One of the big bets in 2012 is that merchants will transition from one-time deals to loyalty efforts that keep bringing customers back. Swipely is one of the more ambitious efforts in a loosely defined space that also includes players such as Cartera Commerce, Edo Interactive, LevelUp, CardSpring and Kostizi.
Swipely’s ambition is to provide a “turnkey loyalty program” to merchants, who pay the company based on generated sales. It is targeting “Big SMBs” with revenues between $500k to $3.5 million that accept credit cards — beyond Square.
The Providence-based company has raised $8.5 million from investors that include Index Ventures, FirstRound Capital, Greylock Partners, Lowercase Capital and angel investor Ron Conway. Launched in May 2010 in Providence, the site is now live in Boston and San Francisco, with New York and Washington, D.C., up next.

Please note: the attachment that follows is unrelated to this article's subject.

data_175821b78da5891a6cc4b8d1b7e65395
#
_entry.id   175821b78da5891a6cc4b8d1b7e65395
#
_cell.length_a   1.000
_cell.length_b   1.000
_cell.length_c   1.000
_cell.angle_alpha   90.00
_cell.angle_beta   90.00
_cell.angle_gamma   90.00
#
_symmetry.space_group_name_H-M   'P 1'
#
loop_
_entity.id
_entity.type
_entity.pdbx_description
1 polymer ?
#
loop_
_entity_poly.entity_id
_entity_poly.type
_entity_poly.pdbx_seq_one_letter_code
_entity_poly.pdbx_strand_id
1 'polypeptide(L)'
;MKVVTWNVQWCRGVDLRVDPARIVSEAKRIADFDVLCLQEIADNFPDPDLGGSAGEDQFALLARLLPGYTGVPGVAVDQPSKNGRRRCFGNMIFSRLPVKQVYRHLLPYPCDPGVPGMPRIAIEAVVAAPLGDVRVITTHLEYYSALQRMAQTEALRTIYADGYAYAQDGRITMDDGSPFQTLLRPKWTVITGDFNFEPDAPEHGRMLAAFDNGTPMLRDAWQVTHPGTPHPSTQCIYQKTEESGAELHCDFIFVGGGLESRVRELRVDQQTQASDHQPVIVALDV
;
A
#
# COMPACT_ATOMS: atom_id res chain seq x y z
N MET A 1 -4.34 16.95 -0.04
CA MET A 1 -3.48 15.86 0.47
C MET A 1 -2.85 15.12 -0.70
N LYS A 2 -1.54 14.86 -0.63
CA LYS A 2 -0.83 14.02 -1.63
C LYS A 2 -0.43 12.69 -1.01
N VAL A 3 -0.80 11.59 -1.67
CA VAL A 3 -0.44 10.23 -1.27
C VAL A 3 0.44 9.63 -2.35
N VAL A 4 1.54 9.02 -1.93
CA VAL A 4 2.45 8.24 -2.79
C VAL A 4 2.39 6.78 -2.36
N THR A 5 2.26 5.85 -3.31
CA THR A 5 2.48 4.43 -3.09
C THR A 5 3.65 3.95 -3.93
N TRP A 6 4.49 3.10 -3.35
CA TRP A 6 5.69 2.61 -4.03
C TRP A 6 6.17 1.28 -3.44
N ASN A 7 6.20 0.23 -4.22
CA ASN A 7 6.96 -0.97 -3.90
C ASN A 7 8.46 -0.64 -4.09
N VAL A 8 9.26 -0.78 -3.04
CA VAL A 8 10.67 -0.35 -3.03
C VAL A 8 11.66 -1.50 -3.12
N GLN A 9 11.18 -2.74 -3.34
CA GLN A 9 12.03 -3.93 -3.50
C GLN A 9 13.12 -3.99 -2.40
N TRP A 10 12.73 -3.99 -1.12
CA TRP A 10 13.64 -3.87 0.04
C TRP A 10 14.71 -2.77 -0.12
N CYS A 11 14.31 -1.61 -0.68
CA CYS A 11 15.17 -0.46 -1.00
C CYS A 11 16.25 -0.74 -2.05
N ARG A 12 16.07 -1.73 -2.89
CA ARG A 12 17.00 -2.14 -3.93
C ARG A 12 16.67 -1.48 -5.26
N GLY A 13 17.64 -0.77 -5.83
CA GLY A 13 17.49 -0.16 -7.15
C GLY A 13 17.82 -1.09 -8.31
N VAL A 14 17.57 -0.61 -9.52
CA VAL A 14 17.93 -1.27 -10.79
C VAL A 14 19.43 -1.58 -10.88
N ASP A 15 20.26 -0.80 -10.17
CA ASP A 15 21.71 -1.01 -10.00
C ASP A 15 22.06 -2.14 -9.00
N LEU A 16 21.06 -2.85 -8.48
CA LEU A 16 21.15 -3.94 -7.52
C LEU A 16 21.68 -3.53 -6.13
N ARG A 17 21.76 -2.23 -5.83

It has outside sales in those markets, and some inside sales as well. More than 350 merchants have signed up.
Consumers sign up to the service once, providing a credit card of their choice to link to merchant deals. They can sign up via word of mouth, or come in via merchants’ email lists or social media. After consumers opt into a merchant deal (typically $10 off and/or merchant loyalty points), they receive followup email promotions based on their purchasing history and purchasing frequency, and guided by day-parts, day of week and other factors.
We talked with CEO Angus Davis, a cofounder of TellMe and also a Netscape vet. Swipely has the advantage of not requiring any change in consumer behavior, he says, noting that 93 percent of people can just deploy their pre-existing credit cards. “There are no coupons, no vouchers. And merchants don’t need to upgrade in the store.”
The service has been especially built “with the goal of calculating the information behind transactions and tying the Web to payment networks,” adds Davis. “It is about more than moving money.”
And apparently, it is about more than social media, which was the site’s initial focus. “Social media is not as compelling as saving money and [receiving] rewards,” says Davis. He suggests that in the context of working with merchants, social is primarily useful to “review purchases in a seamless way.”